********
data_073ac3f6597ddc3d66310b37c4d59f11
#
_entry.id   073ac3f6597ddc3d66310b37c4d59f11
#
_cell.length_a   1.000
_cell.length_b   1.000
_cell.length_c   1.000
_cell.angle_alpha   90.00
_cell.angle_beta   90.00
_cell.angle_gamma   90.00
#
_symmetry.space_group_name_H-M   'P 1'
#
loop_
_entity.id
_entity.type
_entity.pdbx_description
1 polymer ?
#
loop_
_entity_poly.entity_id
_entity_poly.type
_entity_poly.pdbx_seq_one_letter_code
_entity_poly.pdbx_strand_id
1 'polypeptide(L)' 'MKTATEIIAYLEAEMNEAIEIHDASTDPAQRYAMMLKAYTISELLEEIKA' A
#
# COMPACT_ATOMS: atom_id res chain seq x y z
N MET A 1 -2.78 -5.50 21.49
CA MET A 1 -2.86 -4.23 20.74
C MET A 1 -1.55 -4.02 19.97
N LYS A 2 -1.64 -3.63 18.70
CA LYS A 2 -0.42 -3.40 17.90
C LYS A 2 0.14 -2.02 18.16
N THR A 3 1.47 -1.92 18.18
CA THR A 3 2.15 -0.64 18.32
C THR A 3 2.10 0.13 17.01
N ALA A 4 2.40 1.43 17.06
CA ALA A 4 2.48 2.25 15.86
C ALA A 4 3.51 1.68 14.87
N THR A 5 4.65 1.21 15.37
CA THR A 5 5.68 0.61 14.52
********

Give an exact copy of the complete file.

data_073ac3f6597ddc3d66310b37c4d59f11
#
_entry.id   073ac3f6597ddc3d66310b37c4d59f11
#
_cell.length_a   1.000
_cell.length_b   1.000
_cell.length_c   1.000
_cell.angle_alpha   90.00
_cell.angle_beta   90.00
_cell.angle_gamma   90.00
#
_symmetry.space_group_name_H-M   'P 1'
#
loop_
_entity.id
_entity.type
_entity.pdbx_description
1 polymer ?
#
loop_
_entity_poly.entity_id
_entity_poly.type
_entity_poly.pdbx_seq_one_letter_code
_entity_poly.pdbx_strand_id
1 'polypeptide(L)' 'MKTATEIIAYLEAEMNEAIEIHDASTDPAQRYAMMLKAYTISELLEEIKA' A
#
# COMPACT_ATOMS: atom_id res chain seq x y z
N MET A 1 -2.78 -5.50 21.49
CA MET A 1 -2.86 -4.23 20.74
C MET A 1 -1.55 -4.02 19.97
N LYS A 2 -1.64 -3.63 18.70
CA LYS A 2 -0.42 -3.40 17.90
C LYS A 2 0.14 -2.02 18.16
N THR A 3 1.47 -1.92 18.18
CA THR A 3 2.15 -0.64 18.32
C THR A 3 2.10 0.13 17.01
N ALA A 4 2.40 1.43 17.06
CA ALA A 4 2.48 2.25 15.86
C ALA A 4 3.51 1.68 14.87
N THR A 5 4.65 1.21 15.37
CA THR A 5 5.68 0.61 14.52